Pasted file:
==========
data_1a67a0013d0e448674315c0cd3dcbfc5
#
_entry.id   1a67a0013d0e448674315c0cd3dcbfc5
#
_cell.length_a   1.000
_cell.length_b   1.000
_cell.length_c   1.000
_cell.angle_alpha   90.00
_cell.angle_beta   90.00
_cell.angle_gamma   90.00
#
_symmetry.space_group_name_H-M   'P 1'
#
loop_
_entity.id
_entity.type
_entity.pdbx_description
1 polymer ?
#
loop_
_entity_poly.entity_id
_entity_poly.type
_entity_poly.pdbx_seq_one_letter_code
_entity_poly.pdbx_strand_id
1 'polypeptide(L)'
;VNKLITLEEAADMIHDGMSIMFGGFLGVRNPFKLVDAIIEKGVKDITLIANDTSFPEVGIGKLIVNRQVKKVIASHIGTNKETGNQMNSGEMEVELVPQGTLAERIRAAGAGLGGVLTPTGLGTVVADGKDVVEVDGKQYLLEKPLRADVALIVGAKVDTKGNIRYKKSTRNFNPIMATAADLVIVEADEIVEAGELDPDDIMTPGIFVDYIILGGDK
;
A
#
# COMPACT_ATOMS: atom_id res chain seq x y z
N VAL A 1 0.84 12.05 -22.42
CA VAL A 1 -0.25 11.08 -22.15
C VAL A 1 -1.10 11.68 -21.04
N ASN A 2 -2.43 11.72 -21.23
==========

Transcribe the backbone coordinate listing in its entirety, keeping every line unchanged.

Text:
data_1a67a0013d0e448674315c0cd3dcbfc5
#
_entry.id   1a67a0013d0e448674315c0cd3dcbfc5
#
_cell.length_a   1.000
_cell.length_b   1.000
_cell.length_c   1.000
_cell.angle_alpha   90.00
_cell.angle_beta   90.00
_cell.angle_gamma   90.00
#
_symmetry.space_group_name_H-M   'P 1'
#
loop_
_entity.id
_entity.type
_entity.pdbx_description
1 polymer ?
#
loop_
_entity_poly.entity_id
_entity_poly.type
_entity_poly.pdbx_seq_one_letter_code
_entity_poly.pdbx_strand_id
1 'polypeptide(L)'
;VNKLITLEEAADMIHDGMSIMFGGFLGVRNPFKLVDAIIEKGVKDITLIANDTSFPEVGIGKLIVNRQVKKVIASHIGTNKETGNQMNSGEMEVELVPQGTLAERIRAAGAGLGGVLTPTGLGTVVADGKDVVEVDGKQYLLEKPLRADVALIVGAKVDTKGNIRYKKSTRNFNPIMATAADLVIVEADEIVEAGELDPDDIMTPGIFVDYIILGGDK
;
A
#
# COMPACT_ATOMS: atom_id res chain seq x y z
N VAL A 1 0.84 12.05 -22.42
CA VAL A 1 -0.25 11.08 -22.15
C VAL A 1 -1.10 11.68 -21.04
N ASN A 2 -2.43 11.72 -21.23